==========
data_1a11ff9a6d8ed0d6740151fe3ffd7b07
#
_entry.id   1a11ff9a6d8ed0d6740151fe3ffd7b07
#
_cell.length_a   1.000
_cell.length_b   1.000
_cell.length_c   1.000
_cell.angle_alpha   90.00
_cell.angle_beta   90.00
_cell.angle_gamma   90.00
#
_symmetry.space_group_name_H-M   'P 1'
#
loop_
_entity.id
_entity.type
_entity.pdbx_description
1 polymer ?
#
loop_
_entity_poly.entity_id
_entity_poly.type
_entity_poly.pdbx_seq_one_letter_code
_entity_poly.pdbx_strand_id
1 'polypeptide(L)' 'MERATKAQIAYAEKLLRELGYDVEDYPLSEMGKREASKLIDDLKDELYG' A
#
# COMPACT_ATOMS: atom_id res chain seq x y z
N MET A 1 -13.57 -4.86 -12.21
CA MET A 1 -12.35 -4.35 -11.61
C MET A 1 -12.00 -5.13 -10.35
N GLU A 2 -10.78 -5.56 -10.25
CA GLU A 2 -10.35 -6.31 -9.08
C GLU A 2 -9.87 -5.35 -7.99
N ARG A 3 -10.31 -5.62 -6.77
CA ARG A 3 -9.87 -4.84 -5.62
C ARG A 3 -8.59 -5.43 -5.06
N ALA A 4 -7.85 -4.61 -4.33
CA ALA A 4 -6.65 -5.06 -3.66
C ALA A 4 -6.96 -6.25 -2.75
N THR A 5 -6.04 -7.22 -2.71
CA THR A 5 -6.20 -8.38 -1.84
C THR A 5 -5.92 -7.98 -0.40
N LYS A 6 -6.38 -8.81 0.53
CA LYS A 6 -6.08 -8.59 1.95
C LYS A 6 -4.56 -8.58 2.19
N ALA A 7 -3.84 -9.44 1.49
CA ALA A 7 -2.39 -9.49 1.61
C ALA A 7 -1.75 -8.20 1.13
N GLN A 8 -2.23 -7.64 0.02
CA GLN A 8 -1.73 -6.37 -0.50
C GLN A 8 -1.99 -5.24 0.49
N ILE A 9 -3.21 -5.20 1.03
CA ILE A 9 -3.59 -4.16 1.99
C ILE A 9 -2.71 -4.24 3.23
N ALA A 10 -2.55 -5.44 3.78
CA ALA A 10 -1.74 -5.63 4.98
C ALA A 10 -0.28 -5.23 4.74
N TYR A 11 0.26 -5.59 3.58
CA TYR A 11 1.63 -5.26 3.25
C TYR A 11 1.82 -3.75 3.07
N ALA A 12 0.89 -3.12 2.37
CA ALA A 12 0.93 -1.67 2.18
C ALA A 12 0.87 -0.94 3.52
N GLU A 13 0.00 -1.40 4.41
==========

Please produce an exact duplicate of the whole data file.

data_1a11ff9a6d8ed0d6740151fe3ffd7b07
#
_entry.id   1a11ff9a6d8ed0d6740151fe3ffd7b07
#
_cell.length_a   1.000
_cell.length_b   1.000
_cell.length_c   1.000
_cell.angle_alpha   90.00
_cell.angle_beta   90.00
_cell.angle_gamma   90.00
#
_symmetry.space_group_name_H-M   'P 1'
#
loop_
_entity.id
_entity.type
_entity.pdbx_description
1 polymer ?
#
loop_
_entity_poly.entity_id
_entity_poly.type
_entity_poly.pdbx_seq_one_letter_code
_entity_poly.pdbx_strand_id
1 'polypeptide(L)' 'MERATKAQIAYAEKLLRELGYDVEDYPLSEMGKREASKLIDDLKDELYG' A
#
# COMPACT_ATOMS: atom_id res chain seq x y z
N MET A 1 -13.57 -4.86 -12.21
CA MET A 1 -12.35 -4.35 -11.61
C MET A 1 -12.00 -5.13 -10.35
N GLU A 2 -10.78 -5.56 -10.25
CA GLU A 2 -10.35 -6.31 -9.08
C GLU A 2 -9.87 -5.35 -7.99
N ARG A 3 -10.31 -5.62 -6.77
CA ARG A 3 -9.87 -4.84 -5.62
C ARG A 3 -8.59 -5.43 -5.06
N ALA A 4 -7.85 -4.61 -4.33
CA ALA A 4 -6.65 -5.06 -3.66
C ALA A 4 -6.96 -6.25 -2.75
N THR A 5 -6.04 -7.22 -2.71
CA THR A 5 -6.20 -8.38 -1.84
C THR A 5 -5.92 -7.98 -0.40
N LYS A 6 -6.38 -8.81 0.53
CA LYS A 6 -6.08 -8.59 1.95
C LYS A 6 -4.56 -8.58 2.19
N ALA A 7 -3.84 -9.44 1.49
CA ALA A 7 -2.39 -9.49 1.61
C ALA A 7 -1.75 -8.20 1.13
N GLN A 8 -2.23 -7.64 0.02
CA GLN A 8 -1.73 -6.37 -0.50
C GLN A 8 -1.99 -5.24 0.49
N ILE A 9 -3.21 -5.20 1.03
CA ILE A 9 -3.59 -4.16 1.99
C ILE A 9 -2.71 -4.24 3.23
N ALA A 10 -2.55 -5.44 3.78
CA ALA A 10 -1.74 -5.63 4.98
C ALA A 10 -0.28 -5.23 4.74
N TYR A 11 0.26 -5.59 3.58
CA TYR A 11 1.63 -5.26 3.25
C TYR A 11 1.82 -3.75 3.07
N ALA A 12 0.89 -3.12 2.37
CA ALA A 12 0.93 -1.67 2.18
C ALA A 12 0.87 -0.94 3.52
N GLU A 13 0.00 -1.40 4.41